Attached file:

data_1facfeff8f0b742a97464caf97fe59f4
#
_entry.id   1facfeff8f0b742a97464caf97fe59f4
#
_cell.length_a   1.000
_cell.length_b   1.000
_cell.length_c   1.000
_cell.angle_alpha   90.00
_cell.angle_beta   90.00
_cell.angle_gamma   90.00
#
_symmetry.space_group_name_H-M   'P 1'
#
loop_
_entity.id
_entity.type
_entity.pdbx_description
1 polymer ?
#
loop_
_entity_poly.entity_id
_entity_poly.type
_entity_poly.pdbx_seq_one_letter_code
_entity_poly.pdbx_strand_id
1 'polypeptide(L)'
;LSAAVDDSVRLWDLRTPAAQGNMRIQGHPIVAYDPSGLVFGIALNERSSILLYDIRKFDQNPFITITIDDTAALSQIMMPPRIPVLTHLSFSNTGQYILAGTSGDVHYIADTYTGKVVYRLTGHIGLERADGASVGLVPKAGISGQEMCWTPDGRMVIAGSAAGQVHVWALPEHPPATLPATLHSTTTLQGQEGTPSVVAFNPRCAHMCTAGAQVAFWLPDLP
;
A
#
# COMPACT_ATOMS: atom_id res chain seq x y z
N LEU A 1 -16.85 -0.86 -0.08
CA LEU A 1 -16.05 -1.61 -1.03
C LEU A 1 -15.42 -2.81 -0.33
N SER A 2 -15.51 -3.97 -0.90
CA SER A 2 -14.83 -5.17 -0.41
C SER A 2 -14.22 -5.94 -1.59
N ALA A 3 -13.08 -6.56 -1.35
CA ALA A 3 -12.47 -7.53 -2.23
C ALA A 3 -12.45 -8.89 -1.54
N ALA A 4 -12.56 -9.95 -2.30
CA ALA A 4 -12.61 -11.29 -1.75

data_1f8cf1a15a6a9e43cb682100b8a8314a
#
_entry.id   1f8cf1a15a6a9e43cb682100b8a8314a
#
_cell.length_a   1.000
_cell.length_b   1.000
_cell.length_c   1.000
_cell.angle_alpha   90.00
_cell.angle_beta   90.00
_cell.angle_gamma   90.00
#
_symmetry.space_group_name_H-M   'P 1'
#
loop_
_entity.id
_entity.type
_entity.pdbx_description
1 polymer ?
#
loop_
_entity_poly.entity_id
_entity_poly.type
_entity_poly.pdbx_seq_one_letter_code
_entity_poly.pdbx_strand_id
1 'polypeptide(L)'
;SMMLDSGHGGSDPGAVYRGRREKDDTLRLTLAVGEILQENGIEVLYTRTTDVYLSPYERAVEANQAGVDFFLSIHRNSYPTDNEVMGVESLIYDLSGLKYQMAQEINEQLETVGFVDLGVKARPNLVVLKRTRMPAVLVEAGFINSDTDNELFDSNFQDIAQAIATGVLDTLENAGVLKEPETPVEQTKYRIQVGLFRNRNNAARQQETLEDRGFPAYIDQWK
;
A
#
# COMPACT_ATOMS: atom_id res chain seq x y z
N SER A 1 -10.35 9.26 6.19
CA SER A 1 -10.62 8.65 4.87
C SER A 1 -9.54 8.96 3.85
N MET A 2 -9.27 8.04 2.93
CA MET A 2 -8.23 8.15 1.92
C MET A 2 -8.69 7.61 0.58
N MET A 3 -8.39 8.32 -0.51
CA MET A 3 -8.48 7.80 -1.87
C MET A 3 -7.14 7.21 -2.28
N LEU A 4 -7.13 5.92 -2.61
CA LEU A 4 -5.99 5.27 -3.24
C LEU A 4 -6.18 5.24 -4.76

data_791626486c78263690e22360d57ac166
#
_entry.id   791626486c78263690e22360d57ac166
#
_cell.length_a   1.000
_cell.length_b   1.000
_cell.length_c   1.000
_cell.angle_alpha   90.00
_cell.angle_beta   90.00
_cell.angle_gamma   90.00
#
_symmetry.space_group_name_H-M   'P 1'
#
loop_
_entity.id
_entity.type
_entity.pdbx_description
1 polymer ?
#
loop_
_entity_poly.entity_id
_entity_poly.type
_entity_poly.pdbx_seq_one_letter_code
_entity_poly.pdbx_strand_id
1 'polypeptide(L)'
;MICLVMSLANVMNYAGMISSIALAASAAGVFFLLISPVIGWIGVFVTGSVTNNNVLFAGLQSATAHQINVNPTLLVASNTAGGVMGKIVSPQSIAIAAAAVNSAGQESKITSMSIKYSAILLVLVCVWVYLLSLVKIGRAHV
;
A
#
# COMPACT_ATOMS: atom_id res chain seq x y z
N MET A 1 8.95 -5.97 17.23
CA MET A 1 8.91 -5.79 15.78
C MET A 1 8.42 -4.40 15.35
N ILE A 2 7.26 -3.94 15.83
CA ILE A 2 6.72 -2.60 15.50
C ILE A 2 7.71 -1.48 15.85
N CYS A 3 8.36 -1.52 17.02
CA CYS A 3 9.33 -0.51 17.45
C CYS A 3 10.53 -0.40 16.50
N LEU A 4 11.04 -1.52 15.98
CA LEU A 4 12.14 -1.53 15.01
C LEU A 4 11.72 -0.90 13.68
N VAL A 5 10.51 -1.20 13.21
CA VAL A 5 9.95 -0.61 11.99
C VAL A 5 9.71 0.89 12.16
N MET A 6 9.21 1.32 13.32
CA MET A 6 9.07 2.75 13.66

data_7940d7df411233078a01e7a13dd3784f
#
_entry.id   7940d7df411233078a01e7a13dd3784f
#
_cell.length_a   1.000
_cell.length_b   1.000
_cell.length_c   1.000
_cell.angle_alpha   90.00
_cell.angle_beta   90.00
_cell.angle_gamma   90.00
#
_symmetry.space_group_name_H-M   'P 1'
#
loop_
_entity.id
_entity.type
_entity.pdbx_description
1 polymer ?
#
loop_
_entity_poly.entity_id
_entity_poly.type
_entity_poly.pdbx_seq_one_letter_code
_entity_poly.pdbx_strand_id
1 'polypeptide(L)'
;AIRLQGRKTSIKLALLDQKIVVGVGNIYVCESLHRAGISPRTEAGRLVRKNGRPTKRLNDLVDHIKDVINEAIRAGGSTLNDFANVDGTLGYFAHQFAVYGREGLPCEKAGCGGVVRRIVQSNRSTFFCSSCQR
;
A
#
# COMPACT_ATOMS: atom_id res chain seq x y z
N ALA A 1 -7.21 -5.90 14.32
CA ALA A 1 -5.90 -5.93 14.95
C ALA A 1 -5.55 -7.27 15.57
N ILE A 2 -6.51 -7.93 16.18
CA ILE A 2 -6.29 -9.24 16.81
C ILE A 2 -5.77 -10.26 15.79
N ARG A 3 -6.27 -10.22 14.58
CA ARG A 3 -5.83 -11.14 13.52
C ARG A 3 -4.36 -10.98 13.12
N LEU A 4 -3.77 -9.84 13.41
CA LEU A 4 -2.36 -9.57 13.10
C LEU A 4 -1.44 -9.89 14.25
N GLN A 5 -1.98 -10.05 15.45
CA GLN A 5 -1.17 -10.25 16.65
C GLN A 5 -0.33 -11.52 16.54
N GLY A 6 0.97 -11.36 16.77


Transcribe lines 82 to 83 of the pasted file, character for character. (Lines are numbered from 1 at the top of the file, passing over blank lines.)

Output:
CA LEU A 4 -5.99 5.27 -3.24
C LEU A 4 -6.18 5.24 -4.76